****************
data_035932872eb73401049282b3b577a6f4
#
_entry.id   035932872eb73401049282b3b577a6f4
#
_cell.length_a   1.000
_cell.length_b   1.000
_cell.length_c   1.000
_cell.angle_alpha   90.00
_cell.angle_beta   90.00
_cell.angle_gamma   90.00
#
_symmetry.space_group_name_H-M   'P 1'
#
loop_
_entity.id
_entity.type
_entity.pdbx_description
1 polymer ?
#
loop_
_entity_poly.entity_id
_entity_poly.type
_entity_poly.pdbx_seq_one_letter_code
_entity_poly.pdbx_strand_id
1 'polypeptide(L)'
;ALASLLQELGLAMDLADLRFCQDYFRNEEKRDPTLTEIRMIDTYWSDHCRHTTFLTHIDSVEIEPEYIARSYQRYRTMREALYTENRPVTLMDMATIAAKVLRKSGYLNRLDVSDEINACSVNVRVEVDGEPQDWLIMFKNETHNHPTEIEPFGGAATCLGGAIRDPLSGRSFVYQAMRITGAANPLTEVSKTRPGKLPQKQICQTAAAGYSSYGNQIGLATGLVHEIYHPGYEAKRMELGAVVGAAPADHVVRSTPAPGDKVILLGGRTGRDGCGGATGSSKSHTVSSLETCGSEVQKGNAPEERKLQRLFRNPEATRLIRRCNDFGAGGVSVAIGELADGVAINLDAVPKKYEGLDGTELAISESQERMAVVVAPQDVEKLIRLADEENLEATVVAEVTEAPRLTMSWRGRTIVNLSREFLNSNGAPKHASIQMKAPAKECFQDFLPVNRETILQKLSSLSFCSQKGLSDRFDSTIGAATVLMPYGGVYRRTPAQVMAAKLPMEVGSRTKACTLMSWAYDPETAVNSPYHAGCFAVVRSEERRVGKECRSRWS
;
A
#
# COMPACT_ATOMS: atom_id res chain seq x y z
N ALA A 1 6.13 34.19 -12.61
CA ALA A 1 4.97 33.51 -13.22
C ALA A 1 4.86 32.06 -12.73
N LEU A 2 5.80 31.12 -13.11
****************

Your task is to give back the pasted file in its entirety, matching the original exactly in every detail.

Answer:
data_035932872eb73401049282b3b577a6f4
#
_entry.id   035932872eb73401049282b3b577a6f4
#
_cell.length_a   1.000
_cell.length_b   1.000
_cell.length_c   1.000
_cell.angle_alpha   90.00
_cell.angle_beta   90.00
_cell.angle_gamma   90.00
#
_symmetry.space_group_name_H-M   'P 1'
#
loop_
_entity.id
_entity.type
_entity.pdbx_description
1 polymer ?
#
loop_
_entity_poly.entity_id
_entity_poly.type
_entity_poly.pdbx_seq_one_letter_code
_entity_poly.pdbx_strand_id
1 'polypeptide(L)'
;ALASLLQELGLAMDLADLRFCQDYFRNEEKRDPTLTEIRMIDTYWSDHCRHTTFLTHIDSVEIEPEYIARSYQRYRTMREALYTENRPVTLMDMATIAAKVLRKSGYLNRLDVSDEINACSVNVRVEVDGEPQDWLIMFKNETHNHPTEIEPFGGAATCLGGAIRDPLSGRSFVYQAMRITGAANPLTEVSKTRPGKLPQKQICQTAAAGYSSYGNQIGLATGLVHEIYHPGYEAKRMELGAVVGAAPADHVVRSTPAPGDKVILLGGRTGRDGCGGATGSSKSHTVSSLETCGSEVQKGNAPEERKLQRLFRNPEATRLIRRCNDFGAGGVSVAIGELADGVAINLDAVPKKYEGLDGTELAISESQERMAVVVAPQDVEKLIRLADEENLEATVVAEVTEAPRLTMSWRGRTIVNLSREFLNSNGAPKHASIQMKAPAKECFQDFLPVNRETILQKLSSLSFCSQKGLSDRFDSTIGAATVLMPYGGVYRRTPAQVMAAKLPMEVGSRTKACTLMSWAYDPETAVNSPYHAGCFAVVRSEERRVGKECRSRWS
;
A
#
# COMPACT_ATOMS: atom_id res chain seq x y z
N ALA A 1 6.13 34.19 -12.61
CA ALA A 1 4.97 33.51 -13.22
C ALA A 1 4.86 32.06 -12.73
N LEU A 2 5.80 31.12 -13.11